One nicety of regular fitness is that you can easily monitor your health, like a videogame health bar, so you can adjust your routines if you notice any dips. If I don’t feel like doing a rowing or yoga set, then I know something’s up. Tracking my stats, in addition to social accountability, helps me quickly identify problem areas that could be blocking progress toward building up my physical and mental tolerances toward handling stress.
Accomplishing any goal requires internal motivation and external motivation. My internal motivation to burn 60 pounds in 6 months nearly 10 years ago was my desperation to get out of terrible health. My external motivation was a convenient gym membership. Similar desperation rekindled that internal motivation last year. Unfortunately, internal motivation disappears without external motivation. That was initially just this weekly column, then daily social media accountability, now, a natural addition to my home gym. (…And eventual set?)
Some offensives I still carry even years after the one I offended forgave me. Maybe that weight subconsciously helps me avoid making similar mistakes? Maybe I haven’t forgiven myself for these transgressions? Maybe that’s the sting of ego’s pride against my intentions of living a good and decent life? How about those we’ve wronged that we can’t reach out to again and ask for forgiveness? Can we assume through symbolism that they’ve finally forgiven us?
“I know you’re in Seattle where it’s legal, but our client requires a, uh, drug test. Will that be a problem?” “Nope! I haven’t smoked in close to five years.” “That doesn’t really matter. Just as long as you can be clean for about 30 days. [1,2,3]” What happened five years ago on March 17th 2013 that made me so adamant against smoking cannabis? It’s not a happy memory. Here’s the story of why I fight this battle.
red11ned: Computer froze out of nowhere.
SamSt0rm: no worries jane. i was just about to call you but i know you still have a sore throat goin
red11ned: It’s clearing up. I must’ve caught it at the show last week.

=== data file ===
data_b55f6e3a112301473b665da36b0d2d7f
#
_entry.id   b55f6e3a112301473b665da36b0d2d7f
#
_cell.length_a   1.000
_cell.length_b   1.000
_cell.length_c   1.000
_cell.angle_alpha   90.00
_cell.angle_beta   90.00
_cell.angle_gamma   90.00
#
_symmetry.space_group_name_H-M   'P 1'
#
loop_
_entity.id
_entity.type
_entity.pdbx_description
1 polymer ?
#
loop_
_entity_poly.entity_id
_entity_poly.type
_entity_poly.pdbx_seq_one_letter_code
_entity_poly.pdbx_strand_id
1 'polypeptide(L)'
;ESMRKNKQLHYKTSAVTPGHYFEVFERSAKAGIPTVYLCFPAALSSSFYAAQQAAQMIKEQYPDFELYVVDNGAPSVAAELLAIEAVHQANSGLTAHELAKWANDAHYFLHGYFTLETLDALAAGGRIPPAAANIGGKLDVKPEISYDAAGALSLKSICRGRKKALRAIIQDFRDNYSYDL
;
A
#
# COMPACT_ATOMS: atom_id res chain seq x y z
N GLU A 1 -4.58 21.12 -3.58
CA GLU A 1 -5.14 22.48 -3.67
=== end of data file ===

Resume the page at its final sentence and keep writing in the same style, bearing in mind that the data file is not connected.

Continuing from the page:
SamSt0rm: thats good to here! they really werent that grate huh?
red11ned: It’s too bad. They’ve been great every other time I’ve seen them. They just seemed tired. I’d probably see them again…
It’s been useful having physical representations of the main characters of “The Story.” I can bring these minifigs representing Trishna (left) and John (right) along with me to brainstorm ideas on the go and their ubiquity allows me to quickly consider in new ideas. The set with Trishna’s wheelchair also had this dog, which after some brainstorming, became a pivotal character in her back story. Let’s explore how one dog could provide such great service.
Spoiler Warning Scale: Minor (character-building, without major plot details)
WANNA INCIDENTALLY READ MORE ABOUT SERVICE DOGS ALONG WITH A DOG CHARACTER BIOGRAPHY? CLICK HERE TO KEEP ON READING!
I’m paid to help people through their weaknesses. It’s positive when we break through a problem, I see or hear the relief, and maybe become friends. It’s negative because I am constantly criticized by others. My customers want it done quicker, my team doesn’t want to deal with it, and management doesn’t want to deal with it. Dealing with friction has helped me realize my strengths and weaknesses. Here’s the framework of what I learned:
There’s a poignant moment in a video about Smiley, an aging golden retriever, where after telling the audience about how he’s growing older, Smiley’s owner asks her son if the dog will live forever, and he naively responds yes. Digitally, perhaps. Smiley in some large way reminds me of my childhood dog Patrick, quickly becoming the accidental mascot of this section, and though this was something I learned long after he’d passed, Patrick taught me the value of morality.
Most “nice” people seem so worried about offending others that they’re willing to get walked over to avoid any conflict before exploding in uncontrolled anger. I’ve been guilty of that. In recent years especially, I’ve been trying to improve, so I’ve been thinking about how to hold true to your beliefs while adapting to the world. Taking a lesson from my childhood dog Patrick, I think I’ve found the middle ground.
Entertaining opinions outside your own helps reinforce your opinions. Fully understand what is being argued, rather than ignore or lash out against challenging ideas. While regurgitating thoughts is easy, it’s not as rewarding as speaking your subjectivity. Let’s talk about the value of constructive “offensive” opinions as the introduction to this new not-quite Rants and Raves section, starting with: I like Nirvana more than any other band.